It ought to be borne in mind that due the recursive division of a problem to be solved into smaller partial criteria, for instance the R1 through R4 statements, which are rated individually and then are individually assembled into one overall rating, also allow post-adjusting complex quality ratings in relatively simple manner. The basis for this feature is the hierarchical operator tree constituted by the quality functions 50.

The present invention is not restricted to one of the above discussed modes of implementation, but may be varied in many ways.

Illustratively the quality functions 50 may be self-adapting. An expert may predetermine for that purpose the structure of the quality functions whereas the system 10 automatically modifies the possible parameters 54, 55, 58 by means of illustrative ratings in order to attain an imitation as close as possible to reality of human decision making.

The system 10 accordingly would so to speak learn which are the “proper” quality functions 50. Then predetermining a rigorously defined quality function 50—and otherwise than as regards for instance wholly self-organizing—learning for instance by so-called neuronal networks, the criteria for decision could be named objectively and furthermore might be modified further by human experts.

Accordingly the rating of the quality functions 50 may also be carried out in principle using fuzzy classification, or a single or multi-dimensional threshold method, or using a neuronal network.

Elements of learning fuzzy systems are contained in so-called hybrid systems that try to combine the advantages of fuzzy systems with the learning ability of neuronal networks.

It has been shown above that the system 10 of the present invention offers not only a way to detect measured values and to analyze them but also allows harmony between operating elements 22, 24 of a component 20 and to rate them in objective manner. Illustratively the system 10 emits a high quality value (feel-good factor) when the buttons of a car radio react to an approximately equal force. This feature is sensed by the user as harmonious regardless of the absolute force required for switch operation. When a single switch deviates from its environment, it will be sensed being “stiff” or “too compliant”. The system 10 therefore is able to sense this condition.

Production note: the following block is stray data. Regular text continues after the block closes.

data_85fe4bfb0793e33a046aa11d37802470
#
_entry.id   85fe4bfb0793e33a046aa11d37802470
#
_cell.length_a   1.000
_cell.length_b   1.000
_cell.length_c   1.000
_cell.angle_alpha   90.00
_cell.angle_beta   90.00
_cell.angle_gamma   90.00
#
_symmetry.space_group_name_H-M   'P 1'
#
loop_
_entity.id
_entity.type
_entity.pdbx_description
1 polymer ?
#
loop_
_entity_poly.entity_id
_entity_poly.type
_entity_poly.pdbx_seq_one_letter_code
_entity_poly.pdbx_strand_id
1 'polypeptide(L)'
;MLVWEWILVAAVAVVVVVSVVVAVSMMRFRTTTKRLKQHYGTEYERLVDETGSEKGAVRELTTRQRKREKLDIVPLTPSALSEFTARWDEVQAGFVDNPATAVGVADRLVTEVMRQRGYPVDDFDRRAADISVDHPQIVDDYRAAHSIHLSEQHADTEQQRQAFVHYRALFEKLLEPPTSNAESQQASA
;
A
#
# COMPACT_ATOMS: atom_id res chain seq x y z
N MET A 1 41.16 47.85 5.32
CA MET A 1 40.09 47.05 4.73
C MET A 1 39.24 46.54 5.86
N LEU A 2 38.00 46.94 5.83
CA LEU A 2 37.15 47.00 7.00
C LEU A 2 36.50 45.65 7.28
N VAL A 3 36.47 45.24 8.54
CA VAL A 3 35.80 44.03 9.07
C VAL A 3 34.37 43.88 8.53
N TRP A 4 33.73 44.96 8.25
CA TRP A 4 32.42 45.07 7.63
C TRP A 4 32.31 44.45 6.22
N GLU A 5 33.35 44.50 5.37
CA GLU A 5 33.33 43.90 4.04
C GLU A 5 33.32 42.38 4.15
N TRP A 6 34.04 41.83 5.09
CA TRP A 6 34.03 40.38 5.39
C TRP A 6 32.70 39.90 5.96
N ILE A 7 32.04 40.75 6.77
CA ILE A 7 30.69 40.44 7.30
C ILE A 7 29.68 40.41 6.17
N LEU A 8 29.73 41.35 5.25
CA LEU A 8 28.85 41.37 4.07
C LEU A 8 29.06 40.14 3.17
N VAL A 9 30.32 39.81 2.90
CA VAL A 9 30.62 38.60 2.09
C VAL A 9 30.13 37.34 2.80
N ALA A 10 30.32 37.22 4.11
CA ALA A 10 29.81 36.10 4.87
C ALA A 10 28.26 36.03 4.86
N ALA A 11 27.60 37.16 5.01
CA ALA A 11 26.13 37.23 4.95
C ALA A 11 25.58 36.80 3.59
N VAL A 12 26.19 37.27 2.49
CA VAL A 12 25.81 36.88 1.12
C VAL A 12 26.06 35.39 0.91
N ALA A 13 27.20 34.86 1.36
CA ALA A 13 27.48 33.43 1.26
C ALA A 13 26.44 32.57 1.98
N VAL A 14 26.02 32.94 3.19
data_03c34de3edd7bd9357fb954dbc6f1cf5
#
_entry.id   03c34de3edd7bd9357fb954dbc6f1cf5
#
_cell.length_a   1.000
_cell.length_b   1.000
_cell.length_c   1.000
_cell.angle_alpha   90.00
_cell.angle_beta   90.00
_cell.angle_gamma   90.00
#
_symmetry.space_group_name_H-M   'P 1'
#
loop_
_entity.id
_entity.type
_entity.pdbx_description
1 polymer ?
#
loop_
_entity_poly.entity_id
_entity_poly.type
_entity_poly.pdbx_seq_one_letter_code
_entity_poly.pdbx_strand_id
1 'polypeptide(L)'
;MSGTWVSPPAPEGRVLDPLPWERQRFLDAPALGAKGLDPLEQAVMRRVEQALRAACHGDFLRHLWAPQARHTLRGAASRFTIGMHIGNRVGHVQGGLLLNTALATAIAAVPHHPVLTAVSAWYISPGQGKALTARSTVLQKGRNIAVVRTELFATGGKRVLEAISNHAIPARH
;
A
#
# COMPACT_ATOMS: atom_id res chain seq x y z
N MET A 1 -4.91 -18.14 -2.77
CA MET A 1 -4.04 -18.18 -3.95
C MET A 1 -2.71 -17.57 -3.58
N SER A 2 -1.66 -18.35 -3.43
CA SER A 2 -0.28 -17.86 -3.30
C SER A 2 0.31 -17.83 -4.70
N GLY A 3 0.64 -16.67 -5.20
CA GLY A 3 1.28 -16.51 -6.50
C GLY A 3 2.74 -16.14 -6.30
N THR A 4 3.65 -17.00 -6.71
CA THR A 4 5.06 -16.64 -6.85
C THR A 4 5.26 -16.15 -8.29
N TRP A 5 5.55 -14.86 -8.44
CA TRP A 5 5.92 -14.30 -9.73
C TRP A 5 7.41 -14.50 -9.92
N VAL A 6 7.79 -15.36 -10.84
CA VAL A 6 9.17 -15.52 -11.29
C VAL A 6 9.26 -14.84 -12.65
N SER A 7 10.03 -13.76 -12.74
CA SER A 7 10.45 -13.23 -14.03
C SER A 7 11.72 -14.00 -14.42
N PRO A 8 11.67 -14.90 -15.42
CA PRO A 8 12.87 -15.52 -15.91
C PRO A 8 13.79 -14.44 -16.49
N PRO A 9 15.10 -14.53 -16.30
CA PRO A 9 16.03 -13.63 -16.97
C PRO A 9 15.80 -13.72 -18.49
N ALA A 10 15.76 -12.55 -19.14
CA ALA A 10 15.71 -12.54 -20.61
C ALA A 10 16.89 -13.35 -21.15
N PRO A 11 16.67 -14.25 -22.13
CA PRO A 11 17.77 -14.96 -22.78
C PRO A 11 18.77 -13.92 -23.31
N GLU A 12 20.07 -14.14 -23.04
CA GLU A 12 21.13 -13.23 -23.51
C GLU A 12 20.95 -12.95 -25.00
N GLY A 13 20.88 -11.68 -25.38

An operator tree constituted using the editor 45 in arbitrary manner is basic. If needed, the harmony of all buttons 22 within the device 20 may be defined just as is the harmony of all operating elements within a motor vehicle, for instance in relation to the operating forces of all switches 22 or to nocturnal illumination of all operating elements. In every case the quality rating of the individual components shall be linked to the defined harmony factor—a feature unavailable in the heretofore systems.

The system 10 in this manner determines a degree of quality supported by human behavior when rating the quality of a finished product. Individual criteria may be defined, weighted and linked to one another, and furthermore so-called KO criteria may be incorporated. For such purposes quality functions 50 are produced, constituted by individual operators 52 that may be weighted and even may be bound into a hierarchy by means of parameters 54, 55, 58 G. In this manner not only is it possible to determine the quality of a single device 20, but also the interaction or the harmony of several devices illustratively configured in a vehicle dashboard.

Accordingly the system of the present invention enables the following features:

    • comparing production results of different periods or different production sites,
    • reconstructing the quality level of individual facets,
    • a user-friendly, optimized, graphic and foremost reproducible display of quality tests,
    • systematic search for defect sources in products because the operator tree indicates which of the detected operating elements degrade quality by means of what parameters,
    • identifying application points to increase quality,
    • parallel viewing of several quality functions for instance having different tolerance limits or weightings,
    • automated on-line production control,
    • early detection of biases that might degrade quality,
    • harmony compensation of different devices in a motor vehicle inside space,
    • permanent matching of operator tree to user's needs, and
    • determining objective data and criteria.

All features and advantages inclusive design particulars, spatial configurations and procedural steps explicit and implicit in the specification and the drawings, whether considered per se or in any combination, may be construed as being inventive.

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U.S. Classification706/47
International ClassificationG06N5/00
Cooperative ClassificationG05B19/41875, G07C3/14, G05B2219/32204, G07C3/08, G05B2219/40041
European ClassificationG05B19/418Q, G07C3/14